Baleen whales have a small, yet functional, vomeronasal organ. This allows baleen whales to detect chemicals and pheromones released by their prey. It is thought that 'tasting' the water is important for finding prey and tracking down other whales. They are believed to have an impaired sense of smell due to the lack of the olfactory bulb, but they do have an olfactory tract. Baleen whales have few if any taste buds, suggesting they have lost their sense of taste. They do retain salt-receptor taste-buds suggesting that they can taste saltiness.
Most species of baleen whale migrate long distances from high latitude waters during spring and summer months to more tropical waters during winter months. This migration cycle is repeated annually. The gray whale has the longest recorded migration of any mammal, with one traveling 23,000 kilometers (14,000 mi) from the Sea of Okhotsk to the Baja Peninsula.
It is thought that plankton blooms dictate where whales migrate. Many baleen whales feed on the massive plankton blooms that occur in the cold, nutrient rich waters of polar regions during the sunny spring and summer months. Baleen whales generally then migrate to calving grounds in tropical waters during the winter months when plankton populations are low. Migration is hypothesized to benefit calves in a number of ways. Newborns, born with underdeveloped blubber, would likely otherwise be killed by the cold polar temperatures. Migration to warmer waters may also reduce the risk of calves being predated on by killer whales.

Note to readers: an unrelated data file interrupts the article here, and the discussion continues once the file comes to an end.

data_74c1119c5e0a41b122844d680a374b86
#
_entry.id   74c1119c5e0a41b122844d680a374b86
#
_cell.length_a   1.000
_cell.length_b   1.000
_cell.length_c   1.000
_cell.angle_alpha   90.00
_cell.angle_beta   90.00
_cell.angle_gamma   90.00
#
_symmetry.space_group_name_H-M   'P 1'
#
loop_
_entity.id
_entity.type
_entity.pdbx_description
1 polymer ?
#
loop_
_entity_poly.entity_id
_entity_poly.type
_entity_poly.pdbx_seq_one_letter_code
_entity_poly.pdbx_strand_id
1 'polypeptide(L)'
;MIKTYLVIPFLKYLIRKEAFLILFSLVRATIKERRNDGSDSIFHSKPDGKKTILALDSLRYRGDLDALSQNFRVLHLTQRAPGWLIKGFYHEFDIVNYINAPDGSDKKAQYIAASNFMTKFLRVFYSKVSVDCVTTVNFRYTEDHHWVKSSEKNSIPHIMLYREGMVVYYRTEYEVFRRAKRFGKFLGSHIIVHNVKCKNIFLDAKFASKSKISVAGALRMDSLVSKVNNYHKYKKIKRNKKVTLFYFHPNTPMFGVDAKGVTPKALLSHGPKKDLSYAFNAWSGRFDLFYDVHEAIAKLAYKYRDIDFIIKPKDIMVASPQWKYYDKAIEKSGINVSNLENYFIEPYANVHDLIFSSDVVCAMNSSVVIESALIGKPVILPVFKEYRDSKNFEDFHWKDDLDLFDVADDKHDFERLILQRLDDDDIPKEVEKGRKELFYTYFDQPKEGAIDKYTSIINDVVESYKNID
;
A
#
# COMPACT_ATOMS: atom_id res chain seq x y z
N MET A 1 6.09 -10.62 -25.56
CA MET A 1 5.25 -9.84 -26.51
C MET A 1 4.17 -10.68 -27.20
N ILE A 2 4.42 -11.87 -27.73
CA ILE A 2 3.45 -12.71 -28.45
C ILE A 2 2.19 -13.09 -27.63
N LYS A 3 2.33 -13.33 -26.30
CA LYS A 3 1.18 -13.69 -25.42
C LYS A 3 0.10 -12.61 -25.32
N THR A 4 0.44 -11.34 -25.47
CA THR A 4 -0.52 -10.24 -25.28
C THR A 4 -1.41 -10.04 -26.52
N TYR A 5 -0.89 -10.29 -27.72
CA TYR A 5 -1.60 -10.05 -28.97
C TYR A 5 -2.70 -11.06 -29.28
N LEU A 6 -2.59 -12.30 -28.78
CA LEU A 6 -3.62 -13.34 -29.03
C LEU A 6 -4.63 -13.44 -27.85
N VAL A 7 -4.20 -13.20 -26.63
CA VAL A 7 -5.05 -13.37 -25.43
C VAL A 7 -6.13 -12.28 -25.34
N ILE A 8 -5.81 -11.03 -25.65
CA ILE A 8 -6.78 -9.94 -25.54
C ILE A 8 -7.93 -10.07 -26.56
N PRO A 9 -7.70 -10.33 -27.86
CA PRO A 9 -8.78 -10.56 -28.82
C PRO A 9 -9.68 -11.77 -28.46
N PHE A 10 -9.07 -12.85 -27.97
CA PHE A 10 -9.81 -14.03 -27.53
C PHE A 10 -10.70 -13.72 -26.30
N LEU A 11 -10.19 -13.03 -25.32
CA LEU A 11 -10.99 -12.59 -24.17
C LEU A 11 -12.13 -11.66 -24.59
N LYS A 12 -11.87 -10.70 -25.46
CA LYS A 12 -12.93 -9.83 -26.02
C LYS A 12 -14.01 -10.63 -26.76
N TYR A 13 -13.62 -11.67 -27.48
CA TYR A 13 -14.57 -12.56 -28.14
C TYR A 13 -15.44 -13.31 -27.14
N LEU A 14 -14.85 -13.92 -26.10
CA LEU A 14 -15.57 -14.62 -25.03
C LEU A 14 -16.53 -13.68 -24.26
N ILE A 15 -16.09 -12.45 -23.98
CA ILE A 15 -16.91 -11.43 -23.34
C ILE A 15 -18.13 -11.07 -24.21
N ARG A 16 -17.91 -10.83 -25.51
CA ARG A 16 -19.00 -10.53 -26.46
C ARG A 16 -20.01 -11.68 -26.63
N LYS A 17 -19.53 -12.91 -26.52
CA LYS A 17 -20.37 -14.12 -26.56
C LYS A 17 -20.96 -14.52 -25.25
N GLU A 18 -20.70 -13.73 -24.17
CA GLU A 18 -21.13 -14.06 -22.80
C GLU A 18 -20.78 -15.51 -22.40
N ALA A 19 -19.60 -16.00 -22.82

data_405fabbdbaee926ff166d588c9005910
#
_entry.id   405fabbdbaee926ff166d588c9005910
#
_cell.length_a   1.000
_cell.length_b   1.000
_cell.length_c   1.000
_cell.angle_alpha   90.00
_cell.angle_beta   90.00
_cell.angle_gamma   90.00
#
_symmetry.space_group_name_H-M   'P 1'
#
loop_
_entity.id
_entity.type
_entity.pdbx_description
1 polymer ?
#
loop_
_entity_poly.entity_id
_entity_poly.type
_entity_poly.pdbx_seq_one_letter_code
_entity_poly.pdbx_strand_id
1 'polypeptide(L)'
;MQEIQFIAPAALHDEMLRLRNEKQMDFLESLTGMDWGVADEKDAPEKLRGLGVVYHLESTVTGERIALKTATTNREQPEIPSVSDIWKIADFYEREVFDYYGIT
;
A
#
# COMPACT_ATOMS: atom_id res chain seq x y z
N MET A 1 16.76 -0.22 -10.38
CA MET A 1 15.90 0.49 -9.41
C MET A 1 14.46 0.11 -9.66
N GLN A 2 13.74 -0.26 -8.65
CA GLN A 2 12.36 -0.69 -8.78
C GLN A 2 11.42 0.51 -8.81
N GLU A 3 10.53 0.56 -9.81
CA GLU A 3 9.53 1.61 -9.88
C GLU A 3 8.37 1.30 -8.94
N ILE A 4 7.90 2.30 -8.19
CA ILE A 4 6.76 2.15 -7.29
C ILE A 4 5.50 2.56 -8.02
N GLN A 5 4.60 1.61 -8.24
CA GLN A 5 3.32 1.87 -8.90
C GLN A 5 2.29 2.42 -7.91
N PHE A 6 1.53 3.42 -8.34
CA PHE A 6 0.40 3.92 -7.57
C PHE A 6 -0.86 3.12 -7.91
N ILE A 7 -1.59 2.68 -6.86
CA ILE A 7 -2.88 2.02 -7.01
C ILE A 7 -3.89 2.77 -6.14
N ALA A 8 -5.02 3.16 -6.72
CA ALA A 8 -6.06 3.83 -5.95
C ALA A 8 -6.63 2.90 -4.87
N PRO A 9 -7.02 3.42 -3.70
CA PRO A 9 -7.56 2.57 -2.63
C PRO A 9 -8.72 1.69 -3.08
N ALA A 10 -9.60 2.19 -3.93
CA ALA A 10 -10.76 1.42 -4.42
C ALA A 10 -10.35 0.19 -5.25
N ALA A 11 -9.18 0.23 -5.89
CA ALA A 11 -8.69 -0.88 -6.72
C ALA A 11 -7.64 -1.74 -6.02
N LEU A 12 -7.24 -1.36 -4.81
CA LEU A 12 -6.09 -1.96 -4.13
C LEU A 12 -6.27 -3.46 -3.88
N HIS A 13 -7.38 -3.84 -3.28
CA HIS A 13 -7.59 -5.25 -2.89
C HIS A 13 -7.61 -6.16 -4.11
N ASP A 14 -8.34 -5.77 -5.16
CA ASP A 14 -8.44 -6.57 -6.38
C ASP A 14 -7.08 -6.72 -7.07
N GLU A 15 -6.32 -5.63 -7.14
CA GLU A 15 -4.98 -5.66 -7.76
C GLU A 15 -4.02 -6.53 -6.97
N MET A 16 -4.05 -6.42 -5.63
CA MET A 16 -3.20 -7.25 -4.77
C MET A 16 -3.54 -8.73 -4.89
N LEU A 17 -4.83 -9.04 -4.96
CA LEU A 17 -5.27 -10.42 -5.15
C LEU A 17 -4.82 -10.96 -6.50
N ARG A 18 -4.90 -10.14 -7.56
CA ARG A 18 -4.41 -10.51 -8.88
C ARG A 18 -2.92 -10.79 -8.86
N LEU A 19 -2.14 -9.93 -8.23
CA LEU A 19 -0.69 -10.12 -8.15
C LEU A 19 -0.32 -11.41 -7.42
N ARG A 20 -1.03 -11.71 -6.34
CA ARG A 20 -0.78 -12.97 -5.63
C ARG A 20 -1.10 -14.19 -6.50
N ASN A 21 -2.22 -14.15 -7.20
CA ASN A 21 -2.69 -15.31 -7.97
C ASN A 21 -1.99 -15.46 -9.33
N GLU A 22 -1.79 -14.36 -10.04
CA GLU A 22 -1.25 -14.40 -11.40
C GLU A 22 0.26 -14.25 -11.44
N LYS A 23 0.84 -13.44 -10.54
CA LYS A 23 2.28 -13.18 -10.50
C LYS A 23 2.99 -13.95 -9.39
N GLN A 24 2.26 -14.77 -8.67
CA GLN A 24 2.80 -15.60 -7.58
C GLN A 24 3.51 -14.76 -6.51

Migratory movements may also reflect seasonally shifting patterns of productivity. California blue whales are hypothesized to migrate between dense patches of prey, moving from central California in the summer and fall, to the Gulf of California in the winter, to the central Baja California Pacific coast in spring.
All modern mysticetes are obligate filter feeders, using their baleen to strain small prey items (including small fish, krill, copepods, and zooplankton) from seawater. Despite their carnivorous diet, a 2015 study revealed they house gut flora similar to that of terrestrial herbivores. Different kinds of prey are found in different abundances depending on location, and each type of whale is adapted to a specialized way of foraging.